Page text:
Legislation sought for permit timingBy Steve Estes
Monroe County officials have elected to ask the state Legislature to solve some of their problems with the construction of the Cudjoe Regional Wastewater System.
With construction of the system set to start later this month, property owners who plan to build, or rebuild, a residential lot, are faced with the possibility of installing enhanced on-site wastewater plants to get building permits for the property only to have to decommission those same $20,000 plants in a couple of years when the county runs a collection pipe in front of their new homes.
Property owners in Monroe County who have been awarded a rare Rate of Growth Ordinance allocation have time limits on pulling permits or risk losing the allocation. Once the permits have been pulled, they must get an inspection every 180 days or the permits expire. If the permits expire, the ROGO allocation goes away.
The problem comes in when, after receiving a ROGO allocation, the owners must then go to the Department of Health for a waste treatment permit. That is a first step before the county issues building permits, some way to handle the effluent that will eventually be created by the property.
Residents to eventually be served by the Cudjoe Regional, that’s everyone from Lower Sugarloaf to Big Pine, are the only ones who have faced this dilemma in unincorporated Monroe County. For all of the other systems developed, there was a variance in place from the state that allowed a much less expensive interim system to go in the ground, or a delay with a date for central hook up, that prevented the installation of a $20,000 septic system that would just have to be ripped out in two years or so.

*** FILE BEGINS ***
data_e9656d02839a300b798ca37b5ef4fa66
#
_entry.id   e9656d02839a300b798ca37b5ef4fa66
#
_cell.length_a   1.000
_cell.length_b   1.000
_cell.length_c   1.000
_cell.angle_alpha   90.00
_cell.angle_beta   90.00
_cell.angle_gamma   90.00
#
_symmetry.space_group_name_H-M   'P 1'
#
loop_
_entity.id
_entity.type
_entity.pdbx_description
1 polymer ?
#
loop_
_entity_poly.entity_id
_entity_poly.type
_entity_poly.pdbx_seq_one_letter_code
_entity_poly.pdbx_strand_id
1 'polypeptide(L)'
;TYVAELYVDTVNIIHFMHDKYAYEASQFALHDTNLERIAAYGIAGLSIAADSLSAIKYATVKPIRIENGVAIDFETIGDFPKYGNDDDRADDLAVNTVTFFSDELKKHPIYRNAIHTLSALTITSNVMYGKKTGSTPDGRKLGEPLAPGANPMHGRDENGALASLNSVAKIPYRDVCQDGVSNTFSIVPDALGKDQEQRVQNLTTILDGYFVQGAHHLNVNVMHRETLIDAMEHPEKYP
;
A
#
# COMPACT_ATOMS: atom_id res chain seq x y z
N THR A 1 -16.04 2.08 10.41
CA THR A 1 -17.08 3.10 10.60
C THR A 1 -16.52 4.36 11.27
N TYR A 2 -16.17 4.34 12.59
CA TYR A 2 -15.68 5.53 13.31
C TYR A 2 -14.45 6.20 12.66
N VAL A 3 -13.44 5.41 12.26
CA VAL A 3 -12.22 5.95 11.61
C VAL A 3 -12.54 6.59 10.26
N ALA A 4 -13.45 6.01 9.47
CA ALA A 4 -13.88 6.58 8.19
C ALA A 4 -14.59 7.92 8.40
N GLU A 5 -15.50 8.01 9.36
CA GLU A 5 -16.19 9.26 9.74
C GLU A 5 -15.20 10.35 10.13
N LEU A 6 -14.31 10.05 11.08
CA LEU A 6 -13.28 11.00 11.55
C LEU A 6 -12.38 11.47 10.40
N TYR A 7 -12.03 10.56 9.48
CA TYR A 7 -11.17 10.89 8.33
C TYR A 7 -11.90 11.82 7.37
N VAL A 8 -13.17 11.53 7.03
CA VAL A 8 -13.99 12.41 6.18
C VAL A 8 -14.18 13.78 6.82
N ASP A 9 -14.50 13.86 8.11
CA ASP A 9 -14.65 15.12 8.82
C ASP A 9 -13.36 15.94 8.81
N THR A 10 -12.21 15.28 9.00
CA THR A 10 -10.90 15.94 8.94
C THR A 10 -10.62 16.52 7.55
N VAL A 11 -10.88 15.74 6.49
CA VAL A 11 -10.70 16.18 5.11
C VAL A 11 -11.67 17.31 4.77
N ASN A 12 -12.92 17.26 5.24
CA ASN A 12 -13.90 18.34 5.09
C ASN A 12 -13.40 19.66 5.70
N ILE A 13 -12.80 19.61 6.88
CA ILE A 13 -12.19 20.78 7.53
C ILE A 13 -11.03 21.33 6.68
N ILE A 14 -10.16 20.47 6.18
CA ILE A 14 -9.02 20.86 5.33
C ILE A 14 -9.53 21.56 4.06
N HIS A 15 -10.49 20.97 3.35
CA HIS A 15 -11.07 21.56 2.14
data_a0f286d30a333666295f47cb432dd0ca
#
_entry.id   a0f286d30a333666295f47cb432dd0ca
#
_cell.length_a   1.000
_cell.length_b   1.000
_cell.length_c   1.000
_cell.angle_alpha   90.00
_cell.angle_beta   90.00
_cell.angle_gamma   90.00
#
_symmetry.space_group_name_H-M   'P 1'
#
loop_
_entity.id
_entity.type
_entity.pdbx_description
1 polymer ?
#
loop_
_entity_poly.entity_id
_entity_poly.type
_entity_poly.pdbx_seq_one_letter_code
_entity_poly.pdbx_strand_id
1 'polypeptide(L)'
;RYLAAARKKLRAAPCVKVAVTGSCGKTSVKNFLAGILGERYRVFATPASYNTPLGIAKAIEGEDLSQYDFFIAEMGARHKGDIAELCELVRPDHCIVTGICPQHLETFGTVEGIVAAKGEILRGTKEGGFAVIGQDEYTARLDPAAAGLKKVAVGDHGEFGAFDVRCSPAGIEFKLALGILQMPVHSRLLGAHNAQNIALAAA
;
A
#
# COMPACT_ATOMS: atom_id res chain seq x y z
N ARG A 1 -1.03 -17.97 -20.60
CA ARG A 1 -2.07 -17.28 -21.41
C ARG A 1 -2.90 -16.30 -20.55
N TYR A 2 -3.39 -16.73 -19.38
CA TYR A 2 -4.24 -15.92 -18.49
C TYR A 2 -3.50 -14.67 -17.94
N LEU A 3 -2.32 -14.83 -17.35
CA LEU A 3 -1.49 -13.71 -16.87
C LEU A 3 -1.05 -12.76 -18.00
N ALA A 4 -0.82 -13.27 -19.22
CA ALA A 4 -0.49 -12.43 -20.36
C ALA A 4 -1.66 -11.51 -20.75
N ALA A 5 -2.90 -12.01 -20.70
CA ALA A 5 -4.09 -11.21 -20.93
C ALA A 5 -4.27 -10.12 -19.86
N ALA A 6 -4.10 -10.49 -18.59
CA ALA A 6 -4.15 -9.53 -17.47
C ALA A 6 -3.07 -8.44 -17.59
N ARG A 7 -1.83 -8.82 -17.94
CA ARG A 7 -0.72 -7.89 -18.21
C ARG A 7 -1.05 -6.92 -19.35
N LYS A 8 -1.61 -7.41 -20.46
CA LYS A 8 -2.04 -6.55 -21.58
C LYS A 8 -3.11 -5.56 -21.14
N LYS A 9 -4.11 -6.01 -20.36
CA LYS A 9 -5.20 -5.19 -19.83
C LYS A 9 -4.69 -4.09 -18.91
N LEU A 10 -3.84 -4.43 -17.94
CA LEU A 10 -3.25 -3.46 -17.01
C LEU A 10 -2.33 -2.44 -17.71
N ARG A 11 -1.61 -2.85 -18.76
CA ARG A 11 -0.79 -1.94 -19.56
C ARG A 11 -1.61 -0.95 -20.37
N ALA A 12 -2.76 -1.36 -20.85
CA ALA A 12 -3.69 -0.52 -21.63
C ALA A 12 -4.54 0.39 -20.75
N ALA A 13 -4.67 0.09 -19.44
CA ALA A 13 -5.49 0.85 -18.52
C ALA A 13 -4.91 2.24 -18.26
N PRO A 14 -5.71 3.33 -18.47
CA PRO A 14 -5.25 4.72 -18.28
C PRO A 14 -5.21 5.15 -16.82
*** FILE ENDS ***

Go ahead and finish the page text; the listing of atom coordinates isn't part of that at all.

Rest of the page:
Rather than try and push a county ordinance through that lets those folks so affected just keep the ROGO allocation until they see daylight in the long tunnel to eventual central hook up, county staff is asking the state to allow for a four-year extension of the time frame to build.
The state mandate that requires the Keys to be upgraded to advanced wastewater treatment by December 31, 2015, also mandates that property owners hook into that pipe within a year of its availability.
The problem is a county ordinance that mandates a 30-day hook up, although officials admit that realistically there aren’t enough licensed plumbers or building inspectors to allow most to meet that deadline. That is particularly brought home by the estimated timetable for pipes to be available in the Cudjoe outer island area of sometime mid-2014. That would mean hooking up about 5,000 properties in the span of six months or less.
There are no guarantees that the state Legislature will acquiesce to the county’s wishes to solve the problem by new state laws, but as yet no local ordinance has yet been proposed to alleviate the problem.
County officials are also still waiting on staff to come up with some program guidelines to offer relief for the people that have already been caught in a similar dilemma.
Anyone whose system failed or required repair in the last three years has been forced to put a compliant on-site system in the ground, at a cost of about $20,000 each, even though they knew a central pipe would run in front of the property within five years, requiring that new plant to be abandoned for the hook up to the street and the county’s central system.
Those owners also are being required to pay the same $4,500 hook up fee as everyone else.
“If we’re looking for fairness and equity, we have to find some way to provide relief to those people caught like that,” says County Administrator Roman Gastesi.